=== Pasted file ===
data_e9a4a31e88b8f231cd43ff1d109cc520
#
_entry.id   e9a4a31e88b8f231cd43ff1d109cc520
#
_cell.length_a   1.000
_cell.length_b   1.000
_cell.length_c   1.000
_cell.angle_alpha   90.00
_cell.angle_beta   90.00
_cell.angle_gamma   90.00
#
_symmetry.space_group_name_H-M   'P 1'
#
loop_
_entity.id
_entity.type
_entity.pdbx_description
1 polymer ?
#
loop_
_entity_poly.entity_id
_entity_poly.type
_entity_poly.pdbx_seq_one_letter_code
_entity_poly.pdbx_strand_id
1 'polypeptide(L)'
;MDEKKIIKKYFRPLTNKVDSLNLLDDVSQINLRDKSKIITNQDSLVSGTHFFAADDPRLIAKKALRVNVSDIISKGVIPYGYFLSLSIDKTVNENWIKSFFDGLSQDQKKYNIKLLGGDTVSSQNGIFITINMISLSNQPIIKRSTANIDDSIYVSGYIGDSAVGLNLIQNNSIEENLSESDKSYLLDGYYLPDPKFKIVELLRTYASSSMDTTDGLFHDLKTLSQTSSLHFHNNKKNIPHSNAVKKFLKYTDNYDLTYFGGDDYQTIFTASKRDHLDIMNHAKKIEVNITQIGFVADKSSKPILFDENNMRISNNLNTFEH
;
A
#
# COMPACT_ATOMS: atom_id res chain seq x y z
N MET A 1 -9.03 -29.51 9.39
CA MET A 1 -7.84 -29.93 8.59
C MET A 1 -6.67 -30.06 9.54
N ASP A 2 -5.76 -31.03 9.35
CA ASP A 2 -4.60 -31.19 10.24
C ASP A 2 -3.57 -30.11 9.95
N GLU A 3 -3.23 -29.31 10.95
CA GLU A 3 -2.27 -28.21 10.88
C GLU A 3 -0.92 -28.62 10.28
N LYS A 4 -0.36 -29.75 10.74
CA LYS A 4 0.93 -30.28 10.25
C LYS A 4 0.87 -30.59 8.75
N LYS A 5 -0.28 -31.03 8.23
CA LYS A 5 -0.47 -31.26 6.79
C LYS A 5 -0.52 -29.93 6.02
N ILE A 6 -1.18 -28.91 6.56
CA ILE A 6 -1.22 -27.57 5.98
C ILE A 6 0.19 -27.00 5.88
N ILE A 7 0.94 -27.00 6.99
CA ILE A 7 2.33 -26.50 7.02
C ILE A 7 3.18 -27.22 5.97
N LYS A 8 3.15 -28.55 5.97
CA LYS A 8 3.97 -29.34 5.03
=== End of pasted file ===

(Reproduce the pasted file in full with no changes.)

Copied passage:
data_e9a4a31e88b8f231cd43ff1d109cc520
#
_entry.id   e9a4a31e88b8f231cd43ff1d109cc520
#
_cell.length_a   1.000
_cell.length_b   1.000
_cell.length_c   1.000
_cell.angle_alpha   90.00
_cell.angle_beta   90.00
_cell.angle_gamma   90.00
#
_symmetry.space_group_name_H-M   'P 1'
#
loop_
_entity.id
_entity.type
_entity.pdbx_description
1 polymer ?
#
loop_
_entity_poly.entity_id
_entity_poly.type
_entity_poly.pdbx_seq_one_letter_code
_entity_poly.pdbx_strand_id
1 'polypeptide(L)'
;MDEKKIIKKYFRPLTNKVDSLNLLDDVSQINLRDKSKIITNQDSLVSGTHFFAADDPRLIAKKALRVNVSDIISKGVIPYGYFLSLSIDKTVNENWIKSFFDGLSQDQKKYNIKLLGGDTVSSQNGIFITINMISLSNQPIIKRSTANIDDSIYVSGYIGDSAVGLNLIQNNSIEENLSESDKSYLLDGYYLPDPKFKIVELLRTYASSSMDTTDGLFHDLKTLSQTSSLHFHNNKKNIPHSNAVKKFLKYTDNYDLTYFGGDDYQTIFTASKRDHLDIMNHAKKIEVNITQIGFVADKSSKPILFDENNMRISNNLNTFEH
;
A
#
# COMPACT_ATOMS: atom_id res chain seq x y z
N MET A 1 -9.03 -29.51 9.39
CA MET A 1 -7.84 -29.93 8.59
C MET A 1 -6.67 -30.06 9.54
N ASP A 2 -5.76 -31.03 9.35
CA ASP A 2 -4.60 -31.19 10.24
C ASP A 2 -3.57 -30.11 9.95
N GLU A 3 -3.23 -29.31 10.95
CA GLU A 3 -2.27 -28.21 10.88
C GLU A 3 -0.92 -28.62 10.28
N LYS A 4 -0.36 -29.75 10.74
CA LYS A 4 0.93 -30.28 10.25
C LYS A 4 0.87 -30.59 8.75
N LYS A 5 -0.28 -31.03 8.23
CA LYS A 5 -0.47 -31.26 6.79
C LYS A 5 -0.52 -29.93 6.02
N ILE A 6 -1.18 -28.91 6.56
CA ILE A 6 -1.22 -27.57 5.98
C ILE A 6 0.19 -27.00 5.88
N ILE A 7 0.94 -27.00 6.99
CA ILE A 7 2.33 -26.50 7.02
C ILE A 7 3.18 -27.22 5.97
N LYS A 8 3.15 -28.55 5.97
CA LYS A 8 3.97 -29.34 5.03